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Ontario industry to pay full cost of HHW (July 28, 2008)

Ontario's environment minister has released the program request letter for Phase 2 and 3 of the province's stewards...


Ontario’s environment minister has released the program request letter for Phase 2 and 3 of the province’s stewardship program for municipal hazardous and special waste (MHSW), commonly known as household hazardous waste (HHW). Covered materials include mercury-containing items such as fluorescent lamps, switches and measuring devices, aerosol containers, fire extinguishers, pharmaceuticals and sharps (e.g., syringes).

Most significantly, the minister has directed stewards to pick up the full cost of the program including collection of materials. The minister has also asked for a range of collection options over-and-above municipal depots including residential collection (i.e., “toxic taxi”) and retail take-back. Also, the scope of the MHSW program is to be expanded to include certain wastes (specifically non lead-acid batteries) from IC&I generators.

Under an agreement — referred to as a “functional split” — between Stewardship Ontario and Ontario municipalities, the costs of collecting MHSW at municipal depots is currently borne by municipalities, while the industry “stewards” are responsible for covering post-collection transportation and processing costs.

The minister has effectively abrogated that agreement, calling for an amendment to the original Phase 1 MHSW plan that would see stewards responsible for all MHSW program costs. The minister’s letter of July 22 states, “Funding for the amended program shall become the full responsibility of the stewards and shall address all costs inclusive of collection through final diversion or disposal of MHSW.”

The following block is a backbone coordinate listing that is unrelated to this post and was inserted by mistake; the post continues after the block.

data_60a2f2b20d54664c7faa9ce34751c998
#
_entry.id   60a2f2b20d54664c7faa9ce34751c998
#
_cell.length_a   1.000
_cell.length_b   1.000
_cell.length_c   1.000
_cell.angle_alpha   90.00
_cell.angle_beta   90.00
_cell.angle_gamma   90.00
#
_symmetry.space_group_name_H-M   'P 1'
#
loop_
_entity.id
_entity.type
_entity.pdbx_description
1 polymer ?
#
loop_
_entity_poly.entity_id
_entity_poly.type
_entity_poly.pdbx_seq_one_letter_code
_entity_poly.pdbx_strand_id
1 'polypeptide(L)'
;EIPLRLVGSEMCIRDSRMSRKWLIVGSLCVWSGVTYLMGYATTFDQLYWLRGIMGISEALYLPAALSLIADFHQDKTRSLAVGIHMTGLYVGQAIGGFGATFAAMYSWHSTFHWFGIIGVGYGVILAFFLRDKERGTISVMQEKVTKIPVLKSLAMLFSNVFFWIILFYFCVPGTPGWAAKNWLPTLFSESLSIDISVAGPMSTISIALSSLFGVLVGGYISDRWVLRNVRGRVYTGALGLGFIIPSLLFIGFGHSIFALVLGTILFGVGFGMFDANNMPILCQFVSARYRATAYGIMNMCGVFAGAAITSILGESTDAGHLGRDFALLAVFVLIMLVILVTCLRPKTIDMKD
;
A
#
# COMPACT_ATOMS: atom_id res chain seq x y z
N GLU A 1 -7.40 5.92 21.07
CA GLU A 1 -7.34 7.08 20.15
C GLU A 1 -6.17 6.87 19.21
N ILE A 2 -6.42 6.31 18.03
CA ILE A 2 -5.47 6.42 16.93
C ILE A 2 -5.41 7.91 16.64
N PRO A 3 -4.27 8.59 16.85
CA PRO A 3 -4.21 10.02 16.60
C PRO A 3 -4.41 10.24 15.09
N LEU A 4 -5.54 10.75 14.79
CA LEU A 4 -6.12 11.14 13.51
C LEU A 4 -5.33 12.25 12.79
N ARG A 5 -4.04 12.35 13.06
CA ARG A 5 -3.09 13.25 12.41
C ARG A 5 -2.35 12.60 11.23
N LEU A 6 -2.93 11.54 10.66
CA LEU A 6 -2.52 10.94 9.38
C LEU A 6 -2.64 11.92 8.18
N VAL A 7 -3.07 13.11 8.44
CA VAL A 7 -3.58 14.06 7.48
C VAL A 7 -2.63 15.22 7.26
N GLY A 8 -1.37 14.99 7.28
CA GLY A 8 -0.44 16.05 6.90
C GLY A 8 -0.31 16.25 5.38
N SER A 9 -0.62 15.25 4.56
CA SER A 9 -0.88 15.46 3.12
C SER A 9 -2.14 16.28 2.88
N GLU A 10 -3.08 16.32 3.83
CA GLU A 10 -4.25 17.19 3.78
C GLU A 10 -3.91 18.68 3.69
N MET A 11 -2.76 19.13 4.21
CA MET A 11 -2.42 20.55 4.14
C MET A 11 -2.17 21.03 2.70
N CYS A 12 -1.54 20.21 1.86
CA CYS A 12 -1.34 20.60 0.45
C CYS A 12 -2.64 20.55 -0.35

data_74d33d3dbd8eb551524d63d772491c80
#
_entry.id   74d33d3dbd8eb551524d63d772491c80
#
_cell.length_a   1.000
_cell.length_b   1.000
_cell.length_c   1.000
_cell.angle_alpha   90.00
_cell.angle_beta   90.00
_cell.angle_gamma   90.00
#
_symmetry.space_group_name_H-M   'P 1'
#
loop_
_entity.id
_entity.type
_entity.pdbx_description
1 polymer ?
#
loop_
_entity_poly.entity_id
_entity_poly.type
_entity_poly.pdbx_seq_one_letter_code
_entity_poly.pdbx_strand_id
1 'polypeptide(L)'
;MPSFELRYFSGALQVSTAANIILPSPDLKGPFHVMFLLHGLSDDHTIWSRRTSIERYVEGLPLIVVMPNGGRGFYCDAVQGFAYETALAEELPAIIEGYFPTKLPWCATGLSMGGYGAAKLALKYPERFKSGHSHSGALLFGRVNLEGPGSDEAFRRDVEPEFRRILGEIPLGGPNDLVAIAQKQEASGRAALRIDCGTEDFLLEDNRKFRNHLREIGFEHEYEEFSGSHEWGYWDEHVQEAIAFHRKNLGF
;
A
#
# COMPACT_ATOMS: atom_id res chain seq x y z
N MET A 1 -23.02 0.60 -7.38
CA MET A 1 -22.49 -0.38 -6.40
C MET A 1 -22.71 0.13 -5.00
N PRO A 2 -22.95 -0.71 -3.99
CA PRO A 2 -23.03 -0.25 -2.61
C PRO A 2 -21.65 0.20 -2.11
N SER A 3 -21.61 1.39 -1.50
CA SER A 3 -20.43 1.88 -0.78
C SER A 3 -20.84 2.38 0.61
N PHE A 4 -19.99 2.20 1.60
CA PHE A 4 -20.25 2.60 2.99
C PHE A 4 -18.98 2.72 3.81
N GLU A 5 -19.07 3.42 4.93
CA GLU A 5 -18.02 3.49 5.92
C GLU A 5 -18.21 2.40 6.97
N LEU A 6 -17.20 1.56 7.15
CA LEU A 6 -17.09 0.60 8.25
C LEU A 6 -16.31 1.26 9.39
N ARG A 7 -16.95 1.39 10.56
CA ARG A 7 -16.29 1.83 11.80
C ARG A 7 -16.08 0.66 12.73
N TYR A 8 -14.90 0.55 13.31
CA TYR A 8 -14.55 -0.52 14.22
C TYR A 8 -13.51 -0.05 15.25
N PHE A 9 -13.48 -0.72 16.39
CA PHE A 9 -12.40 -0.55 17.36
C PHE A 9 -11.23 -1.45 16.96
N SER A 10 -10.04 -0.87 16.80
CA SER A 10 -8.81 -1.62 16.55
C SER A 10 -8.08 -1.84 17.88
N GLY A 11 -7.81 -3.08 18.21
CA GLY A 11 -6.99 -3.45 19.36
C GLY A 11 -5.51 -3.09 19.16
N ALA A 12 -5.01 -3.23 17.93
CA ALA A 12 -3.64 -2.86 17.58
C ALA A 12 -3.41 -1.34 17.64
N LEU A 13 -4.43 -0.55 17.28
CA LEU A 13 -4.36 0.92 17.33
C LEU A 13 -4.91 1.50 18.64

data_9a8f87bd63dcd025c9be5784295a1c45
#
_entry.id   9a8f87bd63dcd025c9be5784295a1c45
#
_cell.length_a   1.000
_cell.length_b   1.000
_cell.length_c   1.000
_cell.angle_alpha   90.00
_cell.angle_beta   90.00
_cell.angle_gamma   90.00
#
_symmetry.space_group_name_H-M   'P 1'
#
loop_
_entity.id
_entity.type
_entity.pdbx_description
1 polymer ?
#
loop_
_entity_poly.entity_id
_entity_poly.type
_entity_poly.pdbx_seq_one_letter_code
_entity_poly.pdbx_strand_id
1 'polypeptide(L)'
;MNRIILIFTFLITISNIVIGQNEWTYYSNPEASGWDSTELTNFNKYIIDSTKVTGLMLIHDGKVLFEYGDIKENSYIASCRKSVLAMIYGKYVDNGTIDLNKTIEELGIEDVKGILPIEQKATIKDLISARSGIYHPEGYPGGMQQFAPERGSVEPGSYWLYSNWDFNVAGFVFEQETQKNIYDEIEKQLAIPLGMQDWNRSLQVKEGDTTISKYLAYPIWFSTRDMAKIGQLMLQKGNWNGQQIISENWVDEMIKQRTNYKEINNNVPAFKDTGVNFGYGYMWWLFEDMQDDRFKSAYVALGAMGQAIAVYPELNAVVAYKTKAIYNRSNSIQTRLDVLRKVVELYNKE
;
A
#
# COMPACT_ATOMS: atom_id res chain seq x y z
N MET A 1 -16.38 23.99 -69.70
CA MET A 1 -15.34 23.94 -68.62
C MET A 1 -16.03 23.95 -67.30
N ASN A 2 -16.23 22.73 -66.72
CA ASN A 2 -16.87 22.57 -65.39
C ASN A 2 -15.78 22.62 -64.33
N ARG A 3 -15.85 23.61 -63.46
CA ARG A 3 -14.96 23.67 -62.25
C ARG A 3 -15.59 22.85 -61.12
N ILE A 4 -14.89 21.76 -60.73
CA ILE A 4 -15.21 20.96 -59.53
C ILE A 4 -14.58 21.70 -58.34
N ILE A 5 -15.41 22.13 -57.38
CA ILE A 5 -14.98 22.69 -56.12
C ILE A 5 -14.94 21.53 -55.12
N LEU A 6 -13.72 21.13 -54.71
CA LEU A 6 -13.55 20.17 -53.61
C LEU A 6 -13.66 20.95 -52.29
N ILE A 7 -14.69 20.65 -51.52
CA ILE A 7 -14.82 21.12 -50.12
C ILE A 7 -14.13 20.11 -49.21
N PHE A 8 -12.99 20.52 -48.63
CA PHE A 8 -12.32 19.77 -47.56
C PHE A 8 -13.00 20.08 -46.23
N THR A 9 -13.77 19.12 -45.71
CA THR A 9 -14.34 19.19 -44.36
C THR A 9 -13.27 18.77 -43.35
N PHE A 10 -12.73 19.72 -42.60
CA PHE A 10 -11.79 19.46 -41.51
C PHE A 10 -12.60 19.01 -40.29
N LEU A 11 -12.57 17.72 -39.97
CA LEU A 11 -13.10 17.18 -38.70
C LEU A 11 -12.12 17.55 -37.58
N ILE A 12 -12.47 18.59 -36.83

According to waste reduction expert Usman Valiante, this is a precedent-setting direction.

“Firstly, it sets a new tone whereby the ministry is willing to over-ride agreements between parties where those agreements are inconsistent with the government’s public policy objectives (in this case promotion of full extended producer responsibility),” says Valiante. “Secondly, it’s a significant shift away from the municipal-steward cost sharing model entrenched in the Waste Diversion Act with regard to funding for Ontario’s blue box.”

This new policy direction from the Ontario Government comes in anticipation of the statutory review of the Waste Diversion Act.


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